Despite its emotional appeal, raising the minimum wage will have a significant and negative affect on the economy. Under conditions of fixed demand, raising costs will increase prices and stifle demand. The lack of understanding stems from the fact that most politicians have never made a payroll.

Raising the minimum wage to fifteen dollars an hour, for example, not only affects minimum wage workers, it impacts everyone. Wages for more skilled personnel who are making below that point must go up because they are worth more than unskilled workers. When their wages go up, it affects those currently making more than they were…and the cycle continues.

The impact of this situation on businesses is to significantly increase the cost of production. In the current environment, layoffs are virtually inevitable. If the prices go up and demand is fixed, fewer goods and services are bought. Less production means the need for fewer workers. Efficient employees are kept and the rest are let go. This is how the market works and it is very good at equilibrating supply and demand.

There is also another negative consequence. As lay-offs occur, people’s perceptions turn negative. They will be inclined to make fewer purchases further depressing demand…and the cycle continues.

Moreover, raising the minimum wage is tantamount to admitting that working the line at a fast-food joint is now a career, not a transitional job. That prospect alone is enough to crush the human spirit and speaks volumes about the direction our country is headed.

If this analysis is correct, what does it mean for government? Elected officials are compelled to do “something.” Most of them made promises to “create jobs” or the like. Despite their bold prognostications, they cannot. No amount of “tax and spend” policy will make it so.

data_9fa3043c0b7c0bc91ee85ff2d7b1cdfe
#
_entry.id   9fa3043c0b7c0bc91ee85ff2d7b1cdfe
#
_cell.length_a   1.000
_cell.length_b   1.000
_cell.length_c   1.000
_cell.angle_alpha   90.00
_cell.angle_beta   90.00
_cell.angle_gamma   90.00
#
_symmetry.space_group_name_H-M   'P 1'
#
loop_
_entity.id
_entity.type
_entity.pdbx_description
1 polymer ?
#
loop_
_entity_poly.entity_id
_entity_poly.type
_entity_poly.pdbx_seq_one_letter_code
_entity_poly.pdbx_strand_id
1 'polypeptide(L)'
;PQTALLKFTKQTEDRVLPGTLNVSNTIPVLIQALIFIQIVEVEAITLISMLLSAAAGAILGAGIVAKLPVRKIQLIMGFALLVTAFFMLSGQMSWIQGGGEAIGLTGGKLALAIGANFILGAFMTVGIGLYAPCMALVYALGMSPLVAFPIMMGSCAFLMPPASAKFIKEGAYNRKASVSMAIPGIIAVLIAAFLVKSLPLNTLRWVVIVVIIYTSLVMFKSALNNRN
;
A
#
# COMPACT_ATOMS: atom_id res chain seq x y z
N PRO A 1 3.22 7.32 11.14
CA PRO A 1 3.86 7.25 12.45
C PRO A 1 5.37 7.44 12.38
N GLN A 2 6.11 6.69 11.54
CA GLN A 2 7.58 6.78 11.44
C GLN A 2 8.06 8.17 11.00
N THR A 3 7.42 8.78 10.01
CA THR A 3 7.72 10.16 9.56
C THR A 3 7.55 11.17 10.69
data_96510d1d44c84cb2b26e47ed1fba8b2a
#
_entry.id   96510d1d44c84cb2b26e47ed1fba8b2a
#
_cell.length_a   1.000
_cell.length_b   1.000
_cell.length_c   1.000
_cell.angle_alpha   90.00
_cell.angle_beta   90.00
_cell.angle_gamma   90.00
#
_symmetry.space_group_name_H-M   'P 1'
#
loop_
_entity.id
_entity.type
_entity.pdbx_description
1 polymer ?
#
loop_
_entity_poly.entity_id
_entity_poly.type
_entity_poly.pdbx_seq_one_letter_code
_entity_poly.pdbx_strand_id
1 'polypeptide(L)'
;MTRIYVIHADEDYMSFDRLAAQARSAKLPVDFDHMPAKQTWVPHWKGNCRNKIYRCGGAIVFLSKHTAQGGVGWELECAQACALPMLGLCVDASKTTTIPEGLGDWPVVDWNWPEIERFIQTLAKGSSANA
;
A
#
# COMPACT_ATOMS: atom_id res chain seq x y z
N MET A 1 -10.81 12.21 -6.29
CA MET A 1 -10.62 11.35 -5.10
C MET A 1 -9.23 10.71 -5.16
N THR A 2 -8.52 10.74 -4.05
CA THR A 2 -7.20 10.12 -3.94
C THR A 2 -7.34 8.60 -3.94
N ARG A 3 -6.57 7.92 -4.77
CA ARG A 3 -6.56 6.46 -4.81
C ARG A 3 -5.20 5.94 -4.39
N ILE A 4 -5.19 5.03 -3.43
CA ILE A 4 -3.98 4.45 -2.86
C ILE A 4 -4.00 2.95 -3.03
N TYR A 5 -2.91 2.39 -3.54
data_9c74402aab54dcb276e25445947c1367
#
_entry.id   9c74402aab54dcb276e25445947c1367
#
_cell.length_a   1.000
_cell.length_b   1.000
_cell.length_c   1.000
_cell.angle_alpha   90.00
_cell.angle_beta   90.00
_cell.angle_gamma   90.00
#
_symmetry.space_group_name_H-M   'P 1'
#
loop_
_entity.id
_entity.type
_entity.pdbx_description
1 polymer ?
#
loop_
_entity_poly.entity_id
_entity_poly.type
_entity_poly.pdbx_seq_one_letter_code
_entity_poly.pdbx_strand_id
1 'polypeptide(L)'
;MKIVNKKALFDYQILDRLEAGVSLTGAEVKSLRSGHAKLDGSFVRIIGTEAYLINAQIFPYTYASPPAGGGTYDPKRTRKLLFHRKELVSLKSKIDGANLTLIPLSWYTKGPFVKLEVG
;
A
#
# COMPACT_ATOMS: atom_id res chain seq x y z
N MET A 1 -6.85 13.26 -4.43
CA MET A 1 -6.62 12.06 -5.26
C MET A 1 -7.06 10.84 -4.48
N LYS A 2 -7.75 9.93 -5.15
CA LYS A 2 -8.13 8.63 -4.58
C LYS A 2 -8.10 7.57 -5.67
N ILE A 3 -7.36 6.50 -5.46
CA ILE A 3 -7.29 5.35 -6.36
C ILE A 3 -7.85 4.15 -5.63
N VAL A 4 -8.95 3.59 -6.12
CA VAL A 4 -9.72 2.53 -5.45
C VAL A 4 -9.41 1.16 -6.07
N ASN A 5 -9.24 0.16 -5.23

What government can do is let the market work. It is efficient. It always matches supply and demand in the long run. Bad business models must be allowed to die. “To big to fail,” is simply another term for corrupt spending. Within the collapsed banks, viable operations would have been acquired. The parts that were designed and run poorly would disappear, as they should. If there is a true unmet need, the market will incentivize its return without the government’s help.

We can only hope that things will improve, that policy makers will somehow garner a wisdom that is currently lacking. Of this, I am not optimistic.

In the end, we do it to ourselves. We believed politicians’ empty promises, elected them, and demand they follow through. Our country is declining because of our own self-delusion.

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1 Response

  1. Mark Teague says:

    A huge part of the issue is that the US economy has been ravaged by the export of production, especially what we might call marginally skilled labor, to third world markets such as China, Mexico and India. Producers have moved production to geographies where labor costs merely a fraction of that required for domestic manufacturing with impunity. Yet, they are able to bring those products right back into what has historically been a wealthy market and sell those goods at the high prices to which they have been accustomed to generate much higher profits.

    As an example, consider Briggs and Stratton which can only be called an historically US domestic manufacturer. They have produced small air cooled engines for consumption by the US market since 1908. Practically on the centennial of the company’s existence, the leadership decided to close domestic production facilities in the Midwest and migrate them to China. This was done under the guise of needing to establish a presence in China’s emerging market so that they could stake claim and not lose valuable Asian market share to competitors. However, I’m not so sure that the Chinese market is consuming all of those Briggs and Stratton engines to drive their lawn mowers. I’m not even totally sure that they consume lawn mowers at all.